Cover of Sublime Poussin by Louis Marin Translated by Catherine Porter
Sublime Poussin
Louis Marin Translated by Catherine Porter

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1999
280 pages.
$27.95

Paper ISBN: 9780804734776

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"Art history and art theory are inseparable. A history of art can be achieved only through the simultaneous construction of a theory of art." These words of the eminent scholar and critic Louis Marin suggest why he considered the paintings and the writings of Nicolas Poussin (1594-1665), painter and theoretician of painting, an enduring source of inspiration. Poussin was the artist to whom Marin returned most faithfully over the years. Since Marin did not live to write his proposed book on Poussin, the ten major essays in this volume will remain his definitive statement on the painter who inspired his most eloquent and probing commentary.

At the center of Marins inquiry into Poussins art are the theory and practice of "reading" paintings. Rather than explicate Poussins work through systematic textual and iconographic analysis, he sets out to explore a cluster of speculative questions about the meaning of pictorial art: Can painting be a discourse? If so, how can that discourse be deciphered? Marins horizon for interpreting Poussin depends more on the concepts of aesthetic philosophy and the insights of cultural history than on an account of the painters career or his relationship with his artistic predecessors. For example, he positions several of Poussins best-known landscapes with respect both to French seventeenth-century debates on the question of the sublime and to the philosophical tradition of reflection on the sublime.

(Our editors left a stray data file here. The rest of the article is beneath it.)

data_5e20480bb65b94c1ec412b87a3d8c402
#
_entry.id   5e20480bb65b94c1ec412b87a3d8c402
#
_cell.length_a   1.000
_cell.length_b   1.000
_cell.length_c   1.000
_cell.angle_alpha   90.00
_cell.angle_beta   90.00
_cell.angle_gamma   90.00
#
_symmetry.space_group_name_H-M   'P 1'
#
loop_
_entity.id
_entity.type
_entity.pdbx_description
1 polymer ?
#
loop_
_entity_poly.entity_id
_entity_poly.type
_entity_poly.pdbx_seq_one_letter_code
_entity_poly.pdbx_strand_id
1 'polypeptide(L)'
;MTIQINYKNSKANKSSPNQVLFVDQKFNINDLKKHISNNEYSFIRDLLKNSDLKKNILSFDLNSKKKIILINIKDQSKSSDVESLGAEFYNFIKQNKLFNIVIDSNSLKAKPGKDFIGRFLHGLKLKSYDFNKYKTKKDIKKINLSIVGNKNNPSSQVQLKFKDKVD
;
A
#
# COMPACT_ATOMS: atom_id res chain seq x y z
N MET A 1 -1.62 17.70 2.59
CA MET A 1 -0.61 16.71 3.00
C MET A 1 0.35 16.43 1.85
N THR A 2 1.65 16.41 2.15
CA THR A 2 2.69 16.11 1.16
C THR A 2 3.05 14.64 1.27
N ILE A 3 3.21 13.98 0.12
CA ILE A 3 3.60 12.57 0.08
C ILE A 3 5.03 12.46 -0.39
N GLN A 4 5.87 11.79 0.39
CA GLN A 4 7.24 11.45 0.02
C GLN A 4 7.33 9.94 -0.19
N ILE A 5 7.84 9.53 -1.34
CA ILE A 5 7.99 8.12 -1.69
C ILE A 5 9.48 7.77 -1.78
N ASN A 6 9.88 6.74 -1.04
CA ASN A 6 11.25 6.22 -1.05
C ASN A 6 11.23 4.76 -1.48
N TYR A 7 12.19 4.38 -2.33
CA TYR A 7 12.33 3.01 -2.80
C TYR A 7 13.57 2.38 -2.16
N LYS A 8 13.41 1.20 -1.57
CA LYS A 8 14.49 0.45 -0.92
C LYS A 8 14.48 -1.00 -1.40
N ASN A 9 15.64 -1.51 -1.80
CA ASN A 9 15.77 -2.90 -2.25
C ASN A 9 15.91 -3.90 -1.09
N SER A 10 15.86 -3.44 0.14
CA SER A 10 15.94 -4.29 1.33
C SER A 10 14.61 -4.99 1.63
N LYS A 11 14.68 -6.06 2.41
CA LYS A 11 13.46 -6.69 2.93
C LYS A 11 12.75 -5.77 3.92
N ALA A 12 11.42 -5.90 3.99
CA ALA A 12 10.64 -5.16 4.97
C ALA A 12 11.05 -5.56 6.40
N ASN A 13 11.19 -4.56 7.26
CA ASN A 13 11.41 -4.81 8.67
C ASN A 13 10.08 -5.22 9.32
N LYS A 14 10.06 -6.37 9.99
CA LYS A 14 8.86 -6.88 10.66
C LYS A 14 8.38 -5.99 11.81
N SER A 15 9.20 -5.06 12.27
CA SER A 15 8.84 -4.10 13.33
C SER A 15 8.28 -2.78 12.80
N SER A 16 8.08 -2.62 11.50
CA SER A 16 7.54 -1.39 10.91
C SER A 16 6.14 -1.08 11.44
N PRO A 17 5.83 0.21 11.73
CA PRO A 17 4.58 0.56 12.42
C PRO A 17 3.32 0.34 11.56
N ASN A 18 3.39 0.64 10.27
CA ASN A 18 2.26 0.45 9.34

Among the topics Marin studies are the tempest as a major figure of the sublime in Poussins work, the presence of ruins in the paintings, Poussins use of the concept of metamorphosis, and the frequent presence of sleeping bodies in the work. The Poussin who emerges in these essays is preeminently a philosopher-artist whose painterly discourse embodies the limits of thought and of representation.

"[Marin's] mandarin prose, as foreign to our age of mass culture as Poussin's paintings, seems as self-sufficient as the strangely in accessible art it so beautifully describes."

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